|My reading room|
I’m surprised by how tight my throat get. It’s a shame I learned to keep down a long time ago.
Miss Skeeter look real confused. “The Home…the what?”
“A bill that requires every white home to have a separate bathroom for the colored help. I’ve even notified the surgeon general of
to see if he’ll endorse the idea. I pass.” Mississippi
Miss Skeeter, she frowning at Miss Hilly. She set her cards down faceup and say real matter-a-fact, “Maybe we ought to just build you a bathroom outside, Hilly.”
From The Help by Kathryn Stockett
“After his breakfast he walked the path to the outhouse. He felt remarkably peaceful sitting there, shut away from the world. He’d always thought of the privy as a holy place, a refuge from all but the most basic human concerns. As a novitiate he scandalized his superiors by claiming it wasn’t the church but the shithouse that was God’s true home in the world, the pungent effluvium as meditative an odor as incense, sunlight through the crescent moon carved in the door providing the dusky ambience of a monastery cell.”
From Galore by Michael Crummey
“…at once the tap glowed with a brilliant white light and began to spin. Next second, the sink began to move; the sink in fact, sank, right out of sight, leaving a large pipe exposed, a pipe wide enough for a man to slide into.”
From Harry Potter and the Chamber of Secrets by J.K. Rowling
In literature, the bathroom has served as a means of racial oppression, a place for spiritual contemplation, or an entryway to secret dangers. It's also a great place to read. June is Bathroom Reading Month, and to celebrate, I’ve compiled a list of "bathroom-y" books for all reading types. Keep ’em on top of the toilet for those captive moments throughout the day.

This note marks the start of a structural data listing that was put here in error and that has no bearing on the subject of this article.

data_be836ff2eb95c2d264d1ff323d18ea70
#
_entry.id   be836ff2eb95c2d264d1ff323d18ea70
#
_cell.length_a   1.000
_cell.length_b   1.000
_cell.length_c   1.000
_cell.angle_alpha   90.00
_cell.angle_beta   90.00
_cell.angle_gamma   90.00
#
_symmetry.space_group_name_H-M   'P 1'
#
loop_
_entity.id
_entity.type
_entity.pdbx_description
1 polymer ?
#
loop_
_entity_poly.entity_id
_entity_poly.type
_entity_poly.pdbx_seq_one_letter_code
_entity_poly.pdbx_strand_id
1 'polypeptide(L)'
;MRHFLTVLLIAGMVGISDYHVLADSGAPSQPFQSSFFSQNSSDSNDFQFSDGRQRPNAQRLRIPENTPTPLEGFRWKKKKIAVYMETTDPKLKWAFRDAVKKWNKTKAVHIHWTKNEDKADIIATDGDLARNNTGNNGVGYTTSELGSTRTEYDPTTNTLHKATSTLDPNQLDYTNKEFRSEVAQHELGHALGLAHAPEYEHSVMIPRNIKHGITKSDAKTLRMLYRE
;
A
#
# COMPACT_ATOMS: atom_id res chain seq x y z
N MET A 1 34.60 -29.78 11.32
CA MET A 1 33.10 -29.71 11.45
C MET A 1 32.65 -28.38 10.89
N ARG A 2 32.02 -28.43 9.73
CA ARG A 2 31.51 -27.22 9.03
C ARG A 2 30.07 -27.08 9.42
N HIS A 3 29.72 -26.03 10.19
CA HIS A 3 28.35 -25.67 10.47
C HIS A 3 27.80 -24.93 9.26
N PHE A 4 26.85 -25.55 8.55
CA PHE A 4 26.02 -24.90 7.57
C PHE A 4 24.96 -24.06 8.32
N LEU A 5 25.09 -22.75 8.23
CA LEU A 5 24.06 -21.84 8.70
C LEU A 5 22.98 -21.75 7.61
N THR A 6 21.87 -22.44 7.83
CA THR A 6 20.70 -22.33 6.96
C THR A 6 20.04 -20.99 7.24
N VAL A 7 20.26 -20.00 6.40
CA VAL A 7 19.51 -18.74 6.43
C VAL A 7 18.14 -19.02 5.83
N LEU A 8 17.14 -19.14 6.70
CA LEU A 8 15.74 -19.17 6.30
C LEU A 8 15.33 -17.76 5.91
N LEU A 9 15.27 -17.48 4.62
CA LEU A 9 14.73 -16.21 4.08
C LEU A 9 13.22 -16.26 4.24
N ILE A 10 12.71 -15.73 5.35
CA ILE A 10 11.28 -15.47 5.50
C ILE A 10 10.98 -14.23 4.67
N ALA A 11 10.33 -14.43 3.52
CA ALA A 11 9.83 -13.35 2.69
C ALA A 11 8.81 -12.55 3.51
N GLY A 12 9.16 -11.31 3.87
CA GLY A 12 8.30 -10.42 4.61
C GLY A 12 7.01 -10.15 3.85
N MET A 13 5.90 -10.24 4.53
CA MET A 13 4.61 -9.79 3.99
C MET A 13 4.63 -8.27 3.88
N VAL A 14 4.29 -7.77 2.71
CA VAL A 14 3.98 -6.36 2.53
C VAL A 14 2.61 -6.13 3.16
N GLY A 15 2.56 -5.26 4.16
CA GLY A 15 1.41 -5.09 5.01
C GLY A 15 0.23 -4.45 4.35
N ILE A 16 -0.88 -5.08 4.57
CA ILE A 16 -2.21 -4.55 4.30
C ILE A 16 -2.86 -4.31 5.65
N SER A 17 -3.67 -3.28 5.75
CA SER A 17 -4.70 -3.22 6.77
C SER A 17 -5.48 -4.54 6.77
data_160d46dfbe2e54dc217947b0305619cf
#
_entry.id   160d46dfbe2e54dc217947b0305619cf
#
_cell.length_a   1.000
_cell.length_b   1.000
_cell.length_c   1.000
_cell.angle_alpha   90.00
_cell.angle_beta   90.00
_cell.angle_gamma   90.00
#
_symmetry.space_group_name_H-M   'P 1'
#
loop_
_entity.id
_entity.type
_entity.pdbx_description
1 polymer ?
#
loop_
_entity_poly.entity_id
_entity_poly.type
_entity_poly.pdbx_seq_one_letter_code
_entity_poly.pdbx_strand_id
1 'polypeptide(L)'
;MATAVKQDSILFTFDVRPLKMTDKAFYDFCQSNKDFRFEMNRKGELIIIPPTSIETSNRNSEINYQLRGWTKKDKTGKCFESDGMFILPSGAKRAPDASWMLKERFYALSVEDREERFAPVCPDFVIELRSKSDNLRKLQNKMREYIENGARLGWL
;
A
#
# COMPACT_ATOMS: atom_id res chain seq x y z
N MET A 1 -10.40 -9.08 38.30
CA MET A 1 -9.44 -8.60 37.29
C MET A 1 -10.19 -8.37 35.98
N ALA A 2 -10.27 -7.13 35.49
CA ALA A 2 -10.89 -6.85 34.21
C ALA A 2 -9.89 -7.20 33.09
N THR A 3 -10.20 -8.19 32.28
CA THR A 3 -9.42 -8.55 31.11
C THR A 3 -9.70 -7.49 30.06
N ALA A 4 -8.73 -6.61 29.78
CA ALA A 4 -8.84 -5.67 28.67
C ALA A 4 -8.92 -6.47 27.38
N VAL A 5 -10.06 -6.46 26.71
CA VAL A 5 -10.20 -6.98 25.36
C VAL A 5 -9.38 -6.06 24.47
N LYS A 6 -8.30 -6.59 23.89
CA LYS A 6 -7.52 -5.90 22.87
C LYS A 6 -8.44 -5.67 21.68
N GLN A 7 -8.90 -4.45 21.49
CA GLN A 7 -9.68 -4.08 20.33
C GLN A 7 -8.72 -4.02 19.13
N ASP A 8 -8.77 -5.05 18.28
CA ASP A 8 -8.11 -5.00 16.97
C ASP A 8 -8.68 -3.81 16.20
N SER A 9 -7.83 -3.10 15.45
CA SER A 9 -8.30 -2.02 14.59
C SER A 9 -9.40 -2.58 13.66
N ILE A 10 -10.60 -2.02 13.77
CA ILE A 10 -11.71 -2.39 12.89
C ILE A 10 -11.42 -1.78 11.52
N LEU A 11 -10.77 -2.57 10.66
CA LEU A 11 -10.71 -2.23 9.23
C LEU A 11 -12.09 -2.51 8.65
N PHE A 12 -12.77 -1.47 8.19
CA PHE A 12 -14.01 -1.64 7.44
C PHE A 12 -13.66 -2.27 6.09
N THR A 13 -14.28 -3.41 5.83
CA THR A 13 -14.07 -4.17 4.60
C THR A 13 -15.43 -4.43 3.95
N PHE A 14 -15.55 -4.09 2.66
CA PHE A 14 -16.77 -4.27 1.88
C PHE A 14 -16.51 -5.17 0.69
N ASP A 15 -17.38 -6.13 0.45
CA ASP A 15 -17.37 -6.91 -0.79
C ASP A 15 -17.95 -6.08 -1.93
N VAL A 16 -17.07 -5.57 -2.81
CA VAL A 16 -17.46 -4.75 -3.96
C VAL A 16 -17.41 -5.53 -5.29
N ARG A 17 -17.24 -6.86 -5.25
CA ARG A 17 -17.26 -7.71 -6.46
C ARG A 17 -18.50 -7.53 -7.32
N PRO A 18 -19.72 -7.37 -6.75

For the Literary fiction lover:
- Centuries of June by Keith Donohue : Jack is conked on the head and is face down on the bathroom floor. He journeys through time and space without leaving his bathroom. He encounters seven phantom women, and eventually his wife, experiencing each of their life stories. Jack’s part is in their tales is that he stands in for the most disappointing men throughout history.
- The Bathroom by Jean-Philippe Toussaint: A young Parisian researcher lives in his bathroom. He sits in the tub meditating on his existence, and the people around him enable his lifestyle.
- Toilet, the Novel by Michael Szymczyk: A surreal tale of a toilet that becomes a pregnant man after a nuclear disaster. Kafka-esque reading at its weirdest.
For the Horror lover:
- Down the Drain by Daniel Pyle: Although I’m usually skeptical about self-published e-books, this one has some good reviews. It’s short and cheap (99 cents), so it may be worth the time-money gamble. It’s a monster-in-the-plumbing novella.
For the Romance lover:
- Phantom of the Bathtub by Eugenia Riley: Riley’s novel features a Victorian Era damsel trying to win the affections of a respectable clergyman while fending off the advances of a roguish ghost that haunts her bathtub and a handsome, arrogant werewolf who lives next door.
For the Science Fiction lover:
- Memoirs Found in a Bathtub by Stanislaw Lem: This one’s been described as “complicated” and a “real stumper”. The year is 3149, and a paper-destroying blight has obliterated much of written history. The memoirs are found preserved in volcanic rock and chronicle the strange life of a man trapped in an underground community.
For the Non-fiction/How-to lover:
- Toilet Paper Origami by Linda Wright: A little something to do with your hands while you…well, you know.
- Kama Pootra: 52 Mind Blowing Waysto Poop by Daniel Cole Young: I’m not even going to try to explain this one, but I'm strangely fascinated.
For the Young Adult lover:
- The Peculiar Memories of Thomas Penman by Bruce Robinson: Once you get past the title character’s penchant for crapping his pants, this book is supposedly a wonderful coming-of-age novel that’s both funny and touching.
- Harry Potter and the Chamber of Secrets by J. K. Rowling: How appropriate that it’s book “number two” in the Harry Potter series!
- Captain Underpants and the Attack of the Talking Toilets by Dav Pilkey
- Everybody Poops by Taro Gomi: A classic for kids learning to do their business
- King Bidgood’s in the Bathtub (Caldecott Winner) by Audrey Wood and Don Wood: Members of the royal court try to coax King Bidgood from his bath but end up in the tub with him having ship battles, feasts, and dancing! Sounds like a party to me!
Centuries of June was just released today, and it will be on my toilet this month. Any other bathroom-related reading I overlooked? What books are in your bathroom?